Vol. VIII. Book XVII Ch. 68 (Loeb Classical Library)
Read the other posts in this series here
Alexander Enters Persia
Does Fortune Really Favour the Brave? An Enquiry
Macedonian Surprise Attack Destroys Ariobarzanes’ Army
If Fortune had smiled on Alexander when he came to Uxian pass, she was in a less indulgent mood five days later when he came to the Susian Rocks. Before, she had not only allowed the king to perceive how difficult it would be to defeat Madetes and his men, but given him a guide whose knowledge of the pass ensured that the Macedonians won an easy victory against the rebels. Now, the Macedonian king was made to suffer before Fortune would look kindly on him once more.
The Susian Rocks lay at the top (?) of a pass that cut through the Zagros Mountains and were being defended by Ariobarzanes ‘with a force of twenty-five thousand infantry and three hundred cavalry’. At first, Alexander’s advance went well. But only because Ariobarzanes’ men were waiting high above for the moment to attack. It came when the Macedonians had reached the half-way mark. Then, the Persians set boulders rolling down the cliff walls. They crashed into the Macedonian soldiers. Javelins and stones followed. Unable to take the fight to the Persians, Alexander ordered his men on.
Diodorus reports that no Persians were killed or injured in this ambush – not even, it seems, the stone-throwers who threw their missiles at ‘close-quarters’ to the Macedonians. By contrast, ‘many’ of Alexander’s men were killed and ‘not a few’ injured. To compound things, Diodorus states that ‘practically all the [Macedonian] attacking force [was] disabled’.
With his army badly compromised, Alexander had no choice but to sound the retreat. The army turned round and made camp 300 furlongs away.
After setting up camp, Alexander interviewed Persian natives (he was now in Persia aka Persis) to see if they knew of any alternate routes through the Zagros Mountains. They didn’t. The best suggestion was that he simply go round them.
This idea did not appeal to Alexander as it would, in his eyes, be ‘discreditable to abandon his dead’. Neither did he wish to to ask Ariobarzanes’ permission to retrieve their bodies before going on his way as that would have been an admission of defeat in their brief engagement.
Alexander started interviewing his prisoners. And now, Fortune began to smile once more. She brought a Lycian into the king’s presence. He told Alexander he ‘had been brought [to Persia] as a captive’ years ago and was now a goat shepherd. ‘He [knew] the country well and could lead a force of men’ along a secret path that he knew of, one that would bring the Macedonians into the Persian rear.
Promising the man great wealth, Alexander had him lead the way. He did, and the Macedonian army crossed ‘the mountain at night struggling through deep snow’. Presently, it arrived at Ariobarzanes’ first line of defence, which itwas destroyed. The second line was captured, and the third ‘routed’.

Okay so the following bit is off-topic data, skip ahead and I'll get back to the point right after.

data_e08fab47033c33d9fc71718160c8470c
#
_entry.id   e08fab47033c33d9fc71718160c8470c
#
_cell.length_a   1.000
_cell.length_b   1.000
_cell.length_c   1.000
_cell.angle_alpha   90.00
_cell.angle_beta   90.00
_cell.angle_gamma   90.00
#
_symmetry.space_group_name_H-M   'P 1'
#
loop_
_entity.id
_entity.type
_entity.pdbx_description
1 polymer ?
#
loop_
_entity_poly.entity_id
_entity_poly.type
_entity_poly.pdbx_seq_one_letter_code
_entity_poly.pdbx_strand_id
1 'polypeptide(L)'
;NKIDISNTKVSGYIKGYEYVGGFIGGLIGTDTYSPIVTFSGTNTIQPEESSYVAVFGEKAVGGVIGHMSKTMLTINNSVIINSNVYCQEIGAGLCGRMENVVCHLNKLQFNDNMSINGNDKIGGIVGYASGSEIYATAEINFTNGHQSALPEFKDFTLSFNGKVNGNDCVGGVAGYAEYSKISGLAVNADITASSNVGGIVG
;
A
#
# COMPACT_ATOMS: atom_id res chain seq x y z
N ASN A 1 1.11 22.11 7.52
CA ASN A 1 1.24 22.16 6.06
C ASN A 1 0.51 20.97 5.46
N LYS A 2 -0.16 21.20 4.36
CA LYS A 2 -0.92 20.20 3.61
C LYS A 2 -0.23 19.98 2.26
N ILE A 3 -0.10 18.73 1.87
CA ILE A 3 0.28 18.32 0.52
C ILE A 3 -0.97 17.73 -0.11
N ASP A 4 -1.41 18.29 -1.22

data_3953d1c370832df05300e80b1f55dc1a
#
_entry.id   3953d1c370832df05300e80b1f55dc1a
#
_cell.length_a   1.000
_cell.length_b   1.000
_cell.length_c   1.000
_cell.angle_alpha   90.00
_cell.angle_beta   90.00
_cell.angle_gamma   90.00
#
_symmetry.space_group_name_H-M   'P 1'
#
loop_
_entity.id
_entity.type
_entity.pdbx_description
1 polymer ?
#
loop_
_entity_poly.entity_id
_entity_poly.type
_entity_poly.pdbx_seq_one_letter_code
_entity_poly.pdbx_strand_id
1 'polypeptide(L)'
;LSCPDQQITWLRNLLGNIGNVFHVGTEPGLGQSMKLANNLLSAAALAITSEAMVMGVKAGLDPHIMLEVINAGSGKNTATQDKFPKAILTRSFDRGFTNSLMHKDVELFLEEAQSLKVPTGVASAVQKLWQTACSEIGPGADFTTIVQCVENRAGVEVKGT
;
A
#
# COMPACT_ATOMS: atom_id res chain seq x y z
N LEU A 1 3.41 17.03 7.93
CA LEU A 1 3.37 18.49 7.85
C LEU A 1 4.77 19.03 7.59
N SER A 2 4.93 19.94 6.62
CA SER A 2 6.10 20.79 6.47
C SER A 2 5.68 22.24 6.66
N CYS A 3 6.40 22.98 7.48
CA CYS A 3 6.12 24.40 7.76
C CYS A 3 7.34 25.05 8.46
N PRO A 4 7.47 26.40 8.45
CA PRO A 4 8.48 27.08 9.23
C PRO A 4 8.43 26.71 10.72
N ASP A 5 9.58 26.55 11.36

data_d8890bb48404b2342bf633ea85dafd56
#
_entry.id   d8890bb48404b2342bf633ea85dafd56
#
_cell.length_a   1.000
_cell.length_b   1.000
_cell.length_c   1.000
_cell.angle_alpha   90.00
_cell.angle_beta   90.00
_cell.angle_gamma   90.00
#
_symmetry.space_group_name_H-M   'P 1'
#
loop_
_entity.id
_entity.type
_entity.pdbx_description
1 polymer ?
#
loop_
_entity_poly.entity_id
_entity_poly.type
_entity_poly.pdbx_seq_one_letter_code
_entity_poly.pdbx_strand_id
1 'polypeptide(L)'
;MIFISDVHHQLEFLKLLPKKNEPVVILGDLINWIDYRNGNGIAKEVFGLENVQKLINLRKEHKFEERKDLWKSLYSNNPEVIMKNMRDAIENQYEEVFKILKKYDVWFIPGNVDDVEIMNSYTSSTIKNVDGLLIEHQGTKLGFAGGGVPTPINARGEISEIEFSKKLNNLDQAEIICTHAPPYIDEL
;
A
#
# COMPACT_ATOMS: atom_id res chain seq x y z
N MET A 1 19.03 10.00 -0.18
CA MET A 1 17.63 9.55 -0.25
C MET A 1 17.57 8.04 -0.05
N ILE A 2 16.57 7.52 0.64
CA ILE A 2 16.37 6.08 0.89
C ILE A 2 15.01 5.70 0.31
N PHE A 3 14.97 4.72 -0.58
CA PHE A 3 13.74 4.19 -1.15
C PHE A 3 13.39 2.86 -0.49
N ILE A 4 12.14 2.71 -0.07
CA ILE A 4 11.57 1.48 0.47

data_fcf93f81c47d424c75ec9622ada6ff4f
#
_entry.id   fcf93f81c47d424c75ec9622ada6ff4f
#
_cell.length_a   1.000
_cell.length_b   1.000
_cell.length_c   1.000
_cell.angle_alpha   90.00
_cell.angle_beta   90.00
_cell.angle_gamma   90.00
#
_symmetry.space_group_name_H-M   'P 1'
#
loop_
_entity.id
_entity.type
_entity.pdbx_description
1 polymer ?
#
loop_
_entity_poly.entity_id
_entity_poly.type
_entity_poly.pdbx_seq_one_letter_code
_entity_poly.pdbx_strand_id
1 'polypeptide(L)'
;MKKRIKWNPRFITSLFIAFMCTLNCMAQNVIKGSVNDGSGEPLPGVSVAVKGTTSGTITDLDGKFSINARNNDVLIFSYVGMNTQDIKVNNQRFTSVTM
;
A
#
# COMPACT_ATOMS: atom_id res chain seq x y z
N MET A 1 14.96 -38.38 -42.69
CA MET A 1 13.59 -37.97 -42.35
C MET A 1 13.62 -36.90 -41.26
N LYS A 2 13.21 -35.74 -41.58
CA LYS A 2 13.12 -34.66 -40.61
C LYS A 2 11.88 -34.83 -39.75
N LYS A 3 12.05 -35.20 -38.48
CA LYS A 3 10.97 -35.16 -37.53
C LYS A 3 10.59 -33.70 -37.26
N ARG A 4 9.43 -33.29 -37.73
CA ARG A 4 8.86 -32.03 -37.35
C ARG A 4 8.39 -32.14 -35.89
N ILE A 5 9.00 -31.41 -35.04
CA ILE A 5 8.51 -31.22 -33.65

If the ‘Susian Rocks’ sounds an unfamiliar name (it did to me) that is because they are otherwise – and more popularly? – known as the Persian Gates.
The other Alexander historians give more detail regarding what happened. For example, (and this from the Footnotes), Arrian states that ‘Alexander… sent… his main body of troops toward Persis along the royal road, and only undertook this pass with a flying column’.
Since I started this series of posts a month ago, a handful of events/incidents have for one reason or another made a deep impression on me. One of them was the Siege of Halicarnassus (which I wrote about here) where Alexander came closer to defeat than anywhere else (that I can currently remember. Please feel free to remind me of anywhere else in the comments box!). Alexander wasn’t in battle when the Persians forced him to retreat but the fact that he had to still makes an impression because it happened so rarely. In fact, I think this is the first occasion in Diodorus’ narrative that he has had to do so. As above, let me know if I am wrong.
As I said above, Alexander promised a big reward to the Lycian – Curtius says that he gave him no less than thirty talents! I suppose his goat herding days were over after that.
From “Persia: An Economic History 559 B.C. – A.D. 651” by Walter Turnip III
… records discovered during an archaeological dig in Persepolis in 1972 reveal that in early 329 B.C. goat prices across Persia sky rocketed. By autumn, the price of a single, healthy goat had entered the millions of dollars. Not long later, a man could not buy a goat for love nor money.
…..For forty years, historians wondered what could have caused this extraordinary activity. Had disease almost wiped Persia’s goat population out, dramatically raising the price of the survivors?
…..Recently discovered records – also unearthed at Persepolis – give the answer, for they refer to the fact that at the start of the year, one man (unnamed) bought the country’s entire herd.
Who was this man?
…..It is believed that he is none other than the Lycian goat herder who helped Alexander the Great cross the Zagros Mountains in the winter of 329 B.C. and thus defeat the Persian marshal Ariobarzanes at the Persian Gates. In return for his help, Alexander gave the man thirty talents. Historians believe that rather than spend his money elsewhere, the man stuck to what he knew: goats. No one else had the money; no one else had the motive. Or, I think, the compulsion. As one of my esteemed colleagues said to me, recently, “A man’s goat to do what a man’s goat to do.”